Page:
2) end of 2007 – If FIIs intention was to use the long-term benefit which India can, why did they load and off-load so much money without any company-led triggers (in such a short span).

    A) pulling off by FIIs (or selling) can be attributed to some reasons like
    – volatility in the markets due to the US story, Rs appreciation, software companies not doing well, lay offs, unattractive Q3 results
    – some FIIs may be operating on a short term basis, ie to maximise the earnings for their investors in the short term, so they might go to other attractive markets. it seems russia and ukraine are also pretty attractive now
    -there was a news that the govt is deciding to moderate FII inflows

    3. how can the FIIs speculate things which typical investors cannot.

    A) FIIs trade in large figures, millions unlike retail investors. OF course, there are DIIs like insurance companies/MFs etc who buy in large numbers but they dont completely match the FIIs.

    4. When they speculate, and act accordingly, isnt that by itself, realizing the speculation (because the stocks they buy automatically increases its value)

    A) i didnt totally understand this question 😦 but from what i make out i think they do that to maximise returns in the short term.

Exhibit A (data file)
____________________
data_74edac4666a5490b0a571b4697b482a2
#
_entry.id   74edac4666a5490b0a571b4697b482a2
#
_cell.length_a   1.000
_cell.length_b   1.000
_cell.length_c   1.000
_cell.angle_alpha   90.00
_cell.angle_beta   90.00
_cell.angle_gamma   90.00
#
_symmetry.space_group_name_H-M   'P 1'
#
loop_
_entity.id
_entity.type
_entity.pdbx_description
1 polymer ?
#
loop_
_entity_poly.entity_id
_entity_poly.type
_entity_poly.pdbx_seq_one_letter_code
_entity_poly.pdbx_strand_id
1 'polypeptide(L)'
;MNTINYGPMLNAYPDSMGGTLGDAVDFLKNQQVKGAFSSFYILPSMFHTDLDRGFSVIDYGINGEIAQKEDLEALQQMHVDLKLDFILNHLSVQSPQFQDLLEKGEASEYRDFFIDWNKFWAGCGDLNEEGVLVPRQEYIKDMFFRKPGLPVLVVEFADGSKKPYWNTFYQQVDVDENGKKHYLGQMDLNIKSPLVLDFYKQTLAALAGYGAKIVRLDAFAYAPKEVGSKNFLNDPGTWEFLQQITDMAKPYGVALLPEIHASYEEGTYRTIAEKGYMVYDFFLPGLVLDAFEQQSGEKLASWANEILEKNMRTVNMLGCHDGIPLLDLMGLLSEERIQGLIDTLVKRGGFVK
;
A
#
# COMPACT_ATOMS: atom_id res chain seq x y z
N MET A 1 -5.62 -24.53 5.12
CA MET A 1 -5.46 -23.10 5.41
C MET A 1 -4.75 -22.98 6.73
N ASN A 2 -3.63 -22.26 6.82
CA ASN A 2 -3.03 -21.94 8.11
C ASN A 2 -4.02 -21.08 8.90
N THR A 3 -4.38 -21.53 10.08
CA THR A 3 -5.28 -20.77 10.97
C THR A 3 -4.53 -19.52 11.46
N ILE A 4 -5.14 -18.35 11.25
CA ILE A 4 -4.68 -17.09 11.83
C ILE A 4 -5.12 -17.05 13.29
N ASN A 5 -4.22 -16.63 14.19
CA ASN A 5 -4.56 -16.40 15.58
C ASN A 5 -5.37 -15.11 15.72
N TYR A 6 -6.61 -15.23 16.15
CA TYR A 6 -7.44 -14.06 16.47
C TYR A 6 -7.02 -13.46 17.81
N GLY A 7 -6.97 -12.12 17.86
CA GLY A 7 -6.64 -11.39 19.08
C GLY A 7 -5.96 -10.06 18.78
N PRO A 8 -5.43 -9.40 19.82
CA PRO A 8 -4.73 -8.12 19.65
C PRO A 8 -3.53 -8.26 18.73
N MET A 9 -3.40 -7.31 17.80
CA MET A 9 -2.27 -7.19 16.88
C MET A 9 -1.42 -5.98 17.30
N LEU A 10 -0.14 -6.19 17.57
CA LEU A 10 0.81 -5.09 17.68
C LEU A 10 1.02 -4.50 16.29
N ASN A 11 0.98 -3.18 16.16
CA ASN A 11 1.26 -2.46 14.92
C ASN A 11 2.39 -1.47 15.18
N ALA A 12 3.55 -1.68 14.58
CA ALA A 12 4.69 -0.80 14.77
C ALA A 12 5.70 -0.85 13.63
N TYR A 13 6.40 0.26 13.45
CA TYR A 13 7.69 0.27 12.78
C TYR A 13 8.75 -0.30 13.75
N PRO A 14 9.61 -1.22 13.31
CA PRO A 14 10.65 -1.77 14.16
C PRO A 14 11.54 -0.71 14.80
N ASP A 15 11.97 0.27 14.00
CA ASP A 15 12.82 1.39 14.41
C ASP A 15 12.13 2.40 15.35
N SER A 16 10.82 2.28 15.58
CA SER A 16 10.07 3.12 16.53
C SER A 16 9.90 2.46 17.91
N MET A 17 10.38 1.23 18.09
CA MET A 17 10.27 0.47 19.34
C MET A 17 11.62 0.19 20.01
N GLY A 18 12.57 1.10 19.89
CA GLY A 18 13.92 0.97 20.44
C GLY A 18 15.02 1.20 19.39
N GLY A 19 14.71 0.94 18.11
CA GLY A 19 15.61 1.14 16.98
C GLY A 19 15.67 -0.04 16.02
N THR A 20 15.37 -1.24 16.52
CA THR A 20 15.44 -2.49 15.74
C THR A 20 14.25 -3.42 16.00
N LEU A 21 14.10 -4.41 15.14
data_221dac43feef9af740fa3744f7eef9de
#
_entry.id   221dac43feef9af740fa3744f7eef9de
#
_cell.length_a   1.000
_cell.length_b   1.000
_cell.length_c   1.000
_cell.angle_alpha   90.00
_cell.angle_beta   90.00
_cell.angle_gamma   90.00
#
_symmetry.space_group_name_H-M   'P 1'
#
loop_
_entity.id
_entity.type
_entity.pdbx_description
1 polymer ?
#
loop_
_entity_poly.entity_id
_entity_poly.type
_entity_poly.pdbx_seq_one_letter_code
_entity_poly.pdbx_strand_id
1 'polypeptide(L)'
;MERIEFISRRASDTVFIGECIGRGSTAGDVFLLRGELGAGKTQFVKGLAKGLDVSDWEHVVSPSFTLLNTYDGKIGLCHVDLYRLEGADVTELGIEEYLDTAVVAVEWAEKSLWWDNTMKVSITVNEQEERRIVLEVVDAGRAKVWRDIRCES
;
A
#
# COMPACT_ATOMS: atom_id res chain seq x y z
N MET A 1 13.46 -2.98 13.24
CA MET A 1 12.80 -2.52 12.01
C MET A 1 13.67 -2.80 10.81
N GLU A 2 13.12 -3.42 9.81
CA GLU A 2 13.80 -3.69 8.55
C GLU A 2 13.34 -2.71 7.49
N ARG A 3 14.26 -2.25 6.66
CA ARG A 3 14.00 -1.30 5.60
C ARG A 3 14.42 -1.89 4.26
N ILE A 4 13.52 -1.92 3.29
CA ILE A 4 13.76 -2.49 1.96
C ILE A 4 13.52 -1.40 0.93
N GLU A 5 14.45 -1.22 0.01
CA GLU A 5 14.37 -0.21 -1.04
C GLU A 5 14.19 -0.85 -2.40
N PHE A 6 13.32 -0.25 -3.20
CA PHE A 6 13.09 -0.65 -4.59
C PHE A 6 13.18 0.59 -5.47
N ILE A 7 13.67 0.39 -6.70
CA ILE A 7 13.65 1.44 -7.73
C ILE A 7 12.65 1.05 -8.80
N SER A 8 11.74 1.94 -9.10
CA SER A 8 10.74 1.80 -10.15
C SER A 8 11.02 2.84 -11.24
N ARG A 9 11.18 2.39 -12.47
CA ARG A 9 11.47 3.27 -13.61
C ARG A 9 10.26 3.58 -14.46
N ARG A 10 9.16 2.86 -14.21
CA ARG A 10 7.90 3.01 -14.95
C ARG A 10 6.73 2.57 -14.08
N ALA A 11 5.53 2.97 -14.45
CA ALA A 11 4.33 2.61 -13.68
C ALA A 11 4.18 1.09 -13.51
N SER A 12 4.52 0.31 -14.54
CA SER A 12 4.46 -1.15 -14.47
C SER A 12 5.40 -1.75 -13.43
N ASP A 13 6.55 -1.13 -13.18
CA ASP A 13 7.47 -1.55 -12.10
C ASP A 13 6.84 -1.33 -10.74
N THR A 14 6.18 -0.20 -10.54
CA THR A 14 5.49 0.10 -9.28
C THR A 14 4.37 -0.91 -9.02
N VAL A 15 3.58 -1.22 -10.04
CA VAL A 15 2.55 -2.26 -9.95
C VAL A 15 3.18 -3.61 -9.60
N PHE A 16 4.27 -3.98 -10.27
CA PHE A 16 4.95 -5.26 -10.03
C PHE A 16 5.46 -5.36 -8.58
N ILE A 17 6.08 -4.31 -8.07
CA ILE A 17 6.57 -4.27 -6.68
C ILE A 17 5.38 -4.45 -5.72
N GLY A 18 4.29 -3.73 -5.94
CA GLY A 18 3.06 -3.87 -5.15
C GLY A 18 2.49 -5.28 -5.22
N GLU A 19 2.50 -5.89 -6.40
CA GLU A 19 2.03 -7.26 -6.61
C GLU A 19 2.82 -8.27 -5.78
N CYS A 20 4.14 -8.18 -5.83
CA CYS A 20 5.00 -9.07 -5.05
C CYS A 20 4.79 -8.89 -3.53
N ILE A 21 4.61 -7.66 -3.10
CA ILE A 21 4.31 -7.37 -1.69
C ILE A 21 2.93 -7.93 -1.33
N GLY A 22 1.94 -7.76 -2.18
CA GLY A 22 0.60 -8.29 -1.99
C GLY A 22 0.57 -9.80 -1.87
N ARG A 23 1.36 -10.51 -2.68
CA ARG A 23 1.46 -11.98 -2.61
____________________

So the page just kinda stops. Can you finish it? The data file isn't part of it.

5) Quantitatively, how much percentage do you think “sub-prime” crisis would have contributed to Indias Market fluctuation “directly”.

    A) I cant make out exact figures but i can say that it is the subprime crisis that has primarily affected the market fluctuation.

    For the past few months valuations of companies have sky rocketed. Every company has an ideal PE ratio, but recently these have increaased to a very high level because of all the hype/FII inflows.
    This is not a reflection of the true growth of the company and now that is being corrected due to the crash.
    Do read more about the PE ratio funda. chk wikipedia.

    Did i make sense ?

  4. gosh. You have answerer them way beyond my expectation.
    I have read about these in magazines but due to the market jargon they typically use. I was not able to understand.
    Now i should probably do my home work and study the basics.

    Your answer was really helpful.